0

I'm wanting to send a raw TX, but i don't know how to come up with some of the parameters to the commands. What goes into the commands, what commands get used, and how to calculate anything that needs calculating. I know this needs to be done in the bitcoin command-line/console.

  • I don't understand. Are you trying to make a raw transaction yourself or are you trying to use a command-line tool written by someone else to do it? Which tool? – David Grayson Apr 22 '14 at 16:32
  • Bitcoin-Qt or BitcoinD, the official programs. A raw TX is a transaction made by hand. – Tyler Apr 23 '14 at 5:32
  • 1
    What have you tried so far? Did you find the name of the command to run? Did you find the documentation? – David Grayson Apr 23 '14 at 15:34
1

The structure of a transaction is documented in the tx section of the Bitcoin protocol specification. To make the inputs, you need to find outputs from previous transactions that have not been spent yet, and you need to write a little script to unlock each output.

The script that you write will run first, and it will put some data on the stack in the script's execution environment. Then the script that was embedded into the transaction's output will run, and it will evaluate whether your script supplied the right data. The scripts of the outputs generally are pretty simple and only follow a couple of standard forms, so if you can recognize which form it is then you should be able to come up with an input script that satisfies it. You might look at the isStandard function in Bitcoin Core to understand what scripts are standard. The Solver class used there is problably the class that generates an input script for an output script; essentially it solves the puzzle of producing data that will be accepted by the output script.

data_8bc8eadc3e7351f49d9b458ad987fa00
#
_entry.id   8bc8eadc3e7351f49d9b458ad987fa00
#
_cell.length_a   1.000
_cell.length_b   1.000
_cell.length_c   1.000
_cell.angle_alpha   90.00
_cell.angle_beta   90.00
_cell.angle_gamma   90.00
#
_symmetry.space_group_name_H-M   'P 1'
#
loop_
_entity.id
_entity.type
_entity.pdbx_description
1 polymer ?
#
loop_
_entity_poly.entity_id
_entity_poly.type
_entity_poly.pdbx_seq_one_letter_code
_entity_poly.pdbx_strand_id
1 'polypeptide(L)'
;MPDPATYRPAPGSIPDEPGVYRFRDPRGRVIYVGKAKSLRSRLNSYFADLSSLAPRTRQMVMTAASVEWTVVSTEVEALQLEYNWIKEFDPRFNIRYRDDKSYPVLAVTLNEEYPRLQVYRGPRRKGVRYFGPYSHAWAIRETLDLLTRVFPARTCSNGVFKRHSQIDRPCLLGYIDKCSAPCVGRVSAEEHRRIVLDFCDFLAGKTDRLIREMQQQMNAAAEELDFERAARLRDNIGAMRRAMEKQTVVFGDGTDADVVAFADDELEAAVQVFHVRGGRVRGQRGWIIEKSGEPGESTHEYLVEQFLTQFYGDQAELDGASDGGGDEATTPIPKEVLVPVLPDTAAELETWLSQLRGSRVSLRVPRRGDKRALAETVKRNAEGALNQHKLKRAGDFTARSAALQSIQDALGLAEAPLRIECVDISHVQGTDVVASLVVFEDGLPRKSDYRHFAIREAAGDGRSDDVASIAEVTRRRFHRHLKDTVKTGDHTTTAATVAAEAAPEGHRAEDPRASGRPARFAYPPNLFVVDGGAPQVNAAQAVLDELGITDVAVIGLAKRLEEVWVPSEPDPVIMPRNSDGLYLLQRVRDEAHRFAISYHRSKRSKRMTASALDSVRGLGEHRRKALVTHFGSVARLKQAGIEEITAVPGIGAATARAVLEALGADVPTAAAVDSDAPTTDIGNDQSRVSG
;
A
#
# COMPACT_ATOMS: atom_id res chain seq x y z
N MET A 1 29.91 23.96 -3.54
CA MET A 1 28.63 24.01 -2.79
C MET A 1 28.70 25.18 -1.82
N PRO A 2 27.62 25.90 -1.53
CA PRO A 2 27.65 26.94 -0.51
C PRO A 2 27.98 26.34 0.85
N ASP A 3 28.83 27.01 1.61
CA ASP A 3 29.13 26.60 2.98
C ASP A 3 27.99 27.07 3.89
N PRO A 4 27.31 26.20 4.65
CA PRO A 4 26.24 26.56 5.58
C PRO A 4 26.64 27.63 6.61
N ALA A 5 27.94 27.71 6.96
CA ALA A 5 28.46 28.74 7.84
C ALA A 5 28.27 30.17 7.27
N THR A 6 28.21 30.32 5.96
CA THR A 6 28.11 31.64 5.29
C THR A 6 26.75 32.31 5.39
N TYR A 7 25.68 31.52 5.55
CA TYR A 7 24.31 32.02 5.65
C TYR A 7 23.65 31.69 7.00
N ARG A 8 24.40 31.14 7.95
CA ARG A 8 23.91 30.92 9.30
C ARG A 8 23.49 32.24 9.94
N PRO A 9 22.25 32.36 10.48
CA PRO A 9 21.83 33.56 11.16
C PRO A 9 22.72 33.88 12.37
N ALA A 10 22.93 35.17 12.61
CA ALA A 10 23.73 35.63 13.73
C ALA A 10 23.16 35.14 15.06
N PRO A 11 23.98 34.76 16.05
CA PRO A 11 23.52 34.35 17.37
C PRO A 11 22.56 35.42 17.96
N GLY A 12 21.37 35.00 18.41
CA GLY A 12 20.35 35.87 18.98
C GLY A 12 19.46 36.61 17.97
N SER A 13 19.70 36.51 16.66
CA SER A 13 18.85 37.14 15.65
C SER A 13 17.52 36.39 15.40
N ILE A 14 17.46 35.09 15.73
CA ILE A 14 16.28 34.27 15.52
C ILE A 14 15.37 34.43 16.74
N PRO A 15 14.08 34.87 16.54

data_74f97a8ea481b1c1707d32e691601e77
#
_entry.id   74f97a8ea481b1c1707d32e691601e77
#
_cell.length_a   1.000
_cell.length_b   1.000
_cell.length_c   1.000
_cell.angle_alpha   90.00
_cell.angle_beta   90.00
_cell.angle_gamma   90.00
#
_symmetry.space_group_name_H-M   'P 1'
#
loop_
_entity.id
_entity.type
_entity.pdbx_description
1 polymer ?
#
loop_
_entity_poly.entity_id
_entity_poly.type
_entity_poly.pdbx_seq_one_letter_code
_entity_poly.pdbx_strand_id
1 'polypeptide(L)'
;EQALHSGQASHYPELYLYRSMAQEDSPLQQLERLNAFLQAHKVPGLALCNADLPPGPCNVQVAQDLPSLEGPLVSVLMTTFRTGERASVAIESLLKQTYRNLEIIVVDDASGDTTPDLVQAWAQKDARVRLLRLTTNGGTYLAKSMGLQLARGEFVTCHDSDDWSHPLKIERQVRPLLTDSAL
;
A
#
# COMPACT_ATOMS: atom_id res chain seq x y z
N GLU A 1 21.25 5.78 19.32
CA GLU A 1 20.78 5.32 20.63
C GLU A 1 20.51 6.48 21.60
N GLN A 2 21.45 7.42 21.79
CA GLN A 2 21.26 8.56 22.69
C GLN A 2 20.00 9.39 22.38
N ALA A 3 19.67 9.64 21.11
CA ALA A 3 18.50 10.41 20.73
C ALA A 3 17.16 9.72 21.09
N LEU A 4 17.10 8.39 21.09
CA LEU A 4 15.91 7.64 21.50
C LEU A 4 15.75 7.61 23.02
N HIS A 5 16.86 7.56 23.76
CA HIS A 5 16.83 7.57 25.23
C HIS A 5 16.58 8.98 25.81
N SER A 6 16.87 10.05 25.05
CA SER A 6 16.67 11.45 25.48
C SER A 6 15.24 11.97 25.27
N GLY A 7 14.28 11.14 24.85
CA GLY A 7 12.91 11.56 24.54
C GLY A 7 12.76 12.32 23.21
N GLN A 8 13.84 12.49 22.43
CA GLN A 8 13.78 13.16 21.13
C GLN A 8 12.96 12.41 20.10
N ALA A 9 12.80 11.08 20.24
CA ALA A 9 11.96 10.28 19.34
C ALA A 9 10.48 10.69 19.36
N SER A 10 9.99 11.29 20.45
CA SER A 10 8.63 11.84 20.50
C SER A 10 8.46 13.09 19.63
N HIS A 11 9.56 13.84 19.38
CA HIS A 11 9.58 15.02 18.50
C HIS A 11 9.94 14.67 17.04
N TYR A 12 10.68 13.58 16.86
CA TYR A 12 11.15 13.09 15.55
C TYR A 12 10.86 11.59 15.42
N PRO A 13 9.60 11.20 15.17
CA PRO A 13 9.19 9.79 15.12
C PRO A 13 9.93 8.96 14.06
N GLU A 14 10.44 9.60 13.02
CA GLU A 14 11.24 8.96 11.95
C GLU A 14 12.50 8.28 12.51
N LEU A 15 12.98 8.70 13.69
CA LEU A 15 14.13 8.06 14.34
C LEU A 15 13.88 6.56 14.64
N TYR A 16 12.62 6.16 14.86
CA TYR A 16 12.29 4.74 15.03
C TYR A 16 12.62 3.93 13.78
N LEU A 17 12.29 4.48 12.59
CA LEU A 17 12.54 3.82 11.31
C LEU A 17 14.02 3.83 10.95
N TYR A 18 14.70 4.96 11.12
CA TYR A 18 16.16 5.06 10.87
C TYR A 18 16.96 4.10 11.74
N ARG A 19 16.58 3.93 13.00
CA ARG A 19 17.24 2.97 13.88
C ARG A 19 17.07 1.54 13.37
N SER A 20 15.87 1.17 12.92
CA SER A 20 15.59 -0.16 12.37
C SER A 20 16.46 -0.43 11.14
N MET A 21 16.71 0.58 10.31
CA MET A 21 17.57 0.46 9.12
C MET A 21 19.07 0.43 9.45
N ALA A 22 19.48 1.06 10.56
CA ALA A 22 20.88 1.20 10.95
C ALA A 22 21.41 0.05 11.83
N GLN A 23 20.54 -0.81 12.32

I think if you follow the links above and look into it you should be able to figure out what is going on.

Your Answer

By clicking “Post Your Answer”, you agree to our terms of service, privacy policy and cookie policy

Not the answer you're looking for? Browse other questions tagged or ask your own question.